Black male in late 30s wearing denim jacket speaks to crowd and gestures knowingly with hands.
Associate Professor of Communication Taj Frazier is part of the diverse talent powering new STEM, history and humanities content for PBS Digital Studios. (Photo courtesy of PBS Communications)

Taj Frazier explores how hip-hop artists are shaping emerging technologies

More and more hip-hop artists are streaming live performances, connecting with fans remotely and making their footprints in the metaverse. But there’s a much more interesting counterculture revolution happening in the virtual world. Young artists are changing the game by creating unique experiences for audiences in 3D spaces and developing art with innovative decentralized technologies. 

Associate Professor of Communication Taj Frazier examines this intersection of music, art and technology as host of a new series, Hip-Hop and the Metaverse. In each episode, Frazier engages with experts and artists in their fields who share their real-world experiences and discuss hip-hop as a culture, genre and multi-disciplinary art form, and how it transforms and influences the future.

“When people discuss technology, innovation and Web3 they might not immediately think of hip-hop and hip-hop communities. But we’re there. And we’ve been there,” said Frazier, who also directs the Institute for Diversity and Empowerment at Annenberg (IDEA). “This production highlights that presence and gives close attention to the role that hip-hop creatives are playing in this arena and the discussions surrounding it. I’m excited to showcase and celebrate this special community.”

poster of women in 20s at dj booth adjusting dials and wearing headset and baseball hat
Official Hip-Hop and the Metaverse poster courtesy of PBS Communications.

Frazier plays multiple roles in the series, which is produced by PBS SoCal/KCET and alumna Marguerite de Bourgoing (MCG, communication management, ’09). Serving as host, contributing writer and consulting producer, he helped sketch out the script for each episode and supported de Bourgoing and the rest of the production team in ensuring each episode effectively relays the big ideas and general themes of the larger production.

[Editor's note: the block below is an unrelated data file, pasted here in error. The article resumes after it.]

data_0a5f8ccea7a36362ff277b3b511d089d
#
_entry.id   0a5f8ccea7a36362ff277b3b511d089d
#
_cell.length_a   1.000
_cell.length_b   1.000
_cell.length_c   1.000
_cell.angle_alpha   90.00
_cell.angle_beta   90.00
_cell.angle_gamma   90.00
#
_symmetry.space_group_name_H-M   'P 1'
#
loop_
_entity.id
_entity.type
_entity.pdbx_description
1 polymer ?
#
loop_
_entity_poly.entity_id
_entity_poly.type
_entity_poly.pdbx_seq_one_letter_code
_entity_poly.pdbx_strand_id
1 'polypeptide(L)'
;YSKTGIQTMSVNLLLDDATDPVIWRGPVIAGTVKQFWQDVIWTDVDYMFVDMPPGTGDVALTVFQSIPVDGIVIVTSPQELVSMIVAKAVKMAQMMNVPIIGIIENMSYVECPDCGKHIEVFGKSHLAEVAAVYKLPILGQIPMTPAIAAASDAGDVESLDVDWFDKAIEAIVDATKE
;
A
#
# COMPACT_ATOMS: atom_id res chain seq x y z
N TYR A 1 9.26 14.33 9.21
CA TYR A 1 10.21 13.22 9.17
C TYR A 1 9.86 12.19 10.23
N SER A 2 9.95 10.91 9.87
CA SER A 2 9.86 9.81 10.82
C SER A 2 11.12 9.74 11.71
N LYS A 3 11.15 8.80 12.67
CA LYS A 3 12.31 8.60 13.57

“It is important that I communicate in a way that is authentically me,” Frazier said. “The show has to be critical, sharp, clear and ambitious in its approach, but it also has to be entertaining; there has to be humor and playfulness, too. It's a fun project to be a part of.”

Part of the fun is the fact that Frazier and de Bourgoing were able to reconnect with the project. The two previously worked together on her film, It’s Yours: The Story of Hip Hop and the Internet, and met while de Bourgoing was a student at USC Annenberg. 

“I came to  Annenberg to do an MA specializing in ‘online communities’ under Karen North in 2009, with the hope to study new audiences online,” de Bourgoing said. “That is when I started connecting the dots between hip-hop and the internet. I was able to meet academics like Henry Jenkins and kept in touch with a lot of people, including Taj. USC also helped me land an internship at KCET and years later I am working with them again on this project.”

The new digital web series premiered on Jan. 12, 2023, on PBS Voices, a documentary-focused YouTube channel. The series will also be available on, the PBS app and included in THE BLOCK PARTY, a streaming collection and social campaign presented by PBS’s Black Culture Connection aimed at amplifying Black stories and content across platforms. PBS Digital Studios is also updating its Celebrating Black History playlist on YouTube to include new episodes from these three series.